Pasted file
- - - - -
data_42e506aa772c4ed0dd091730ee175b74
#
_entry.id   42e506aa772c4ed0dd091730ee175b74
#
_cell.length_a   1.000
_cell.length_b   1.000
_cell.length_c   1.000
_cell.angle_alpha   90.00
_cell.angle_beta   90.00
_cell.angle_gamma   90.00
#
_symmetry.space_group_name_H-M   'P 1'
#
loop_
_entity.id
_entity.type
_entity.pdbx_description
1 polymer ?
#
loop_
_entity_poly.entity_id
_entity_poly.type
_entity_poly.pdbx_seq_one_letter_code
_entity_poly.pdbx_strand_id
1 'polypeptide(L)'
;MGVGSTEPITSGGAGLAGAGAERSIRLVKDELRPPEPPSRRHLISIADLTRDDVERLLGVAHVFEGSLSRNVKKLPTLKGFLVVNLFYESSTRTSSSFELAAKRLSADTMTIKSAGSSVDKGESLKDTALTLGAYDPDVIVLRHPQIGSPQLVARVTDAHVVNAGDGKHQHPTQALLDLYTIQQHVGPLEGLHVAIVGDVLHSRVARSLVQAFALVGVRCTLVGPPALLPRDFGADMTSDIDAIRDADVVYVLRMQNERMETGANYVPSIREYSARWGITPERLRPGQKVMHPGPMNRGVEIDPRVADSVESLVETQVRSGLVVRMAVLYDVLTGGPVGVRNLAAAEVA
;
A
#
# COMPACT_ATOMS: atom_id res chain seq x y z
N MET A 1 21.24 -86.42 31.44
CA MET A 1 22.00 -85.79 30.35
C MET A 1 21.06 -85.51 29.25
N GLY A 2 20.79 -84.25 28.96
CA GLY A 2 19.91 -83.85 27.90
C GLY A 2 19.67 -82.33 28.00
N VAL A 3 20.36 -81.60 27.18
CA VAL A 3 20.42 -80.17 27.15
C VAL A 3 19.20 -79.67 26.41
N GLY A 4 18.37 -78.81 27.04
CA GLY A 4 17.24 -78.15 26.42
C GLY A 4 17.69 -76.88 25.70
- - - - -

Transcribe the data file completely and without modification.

data_42e506aa772c4ed0dd091730ee175b74
#
_entry.id   42e506aa772c4ed0dd091730ee175b74
#
_cell.length_a   1.000
_cell.length_b   1.000
_cell.length_c   1.000
_cell.angle_alpha   90.00
_cell.angle_beta   90.00
_cell.angle_gamma   90.00
#
_symmetry.space_group_name_H-M   'P 1'
#
loop_
_entity.id
_entity.type
_entity.pdbx_description
1 polymer ?
#
loop_
_entity_poly.entity_id
_entity_poly.type
_entity_poly.pdbx_seq_one_letter_code
_entity_poly.pdbx_strand_id
1 'polypeptide(L)'
;MGVGSTEPITSGGAGLAGAGAERSIRLVKDELRPPEPPSRRHLISIADLTRDDVERLLGVAHVFEGSLSRNVKKLPTLKGFLVVNLFYESSTRTSSSFELAAKRLSADTMTIKSAGSSVDKGESLKDTALTLGAYDPDVIVLRHPQIGSPQLVARVTDAHVVNAGDGKHQHPTQALLDLYTIQQHVGPLEGLHVAIVGDVLHSRVARSLVQAFALVGVRCTLVGPPALLPRDFGADMTSDIDAIRDADVVYVLRMQNERMETGANYVPSIREYSARWGITPERLRPGQKVMHPGPMNRGVEIDPRVADSVESLVETQVRSGLVVRMAVLYDVLTGGPVGVRNLAAAEVA
;
A
#
# COMPACT_ATOMS: atom_id res chain seq x y z
N MET A 1 21.24 -86.42 31.44
CA MET A 1 22.00 -85.79 30.35
C MET A 1 21.06 -85.51 29.25
N GLY A 2 20.79 -84.25 28.96
CA GLY A 2 19.91 -83.85 27.90
C GLY A 2 19.67 -82.33 28.00
N VAL A 3 20.36 -81.60 27.18
CA VAL A 3 20.42 -80.17 27.15
C VAL A 3 19.20 -79.67 26.41
N GLY A 4 18.37 -78.81 27.04
CA GLY A 4 17.24 -78.15 26.42
C GLY A 4 17.69 -76.88 25.70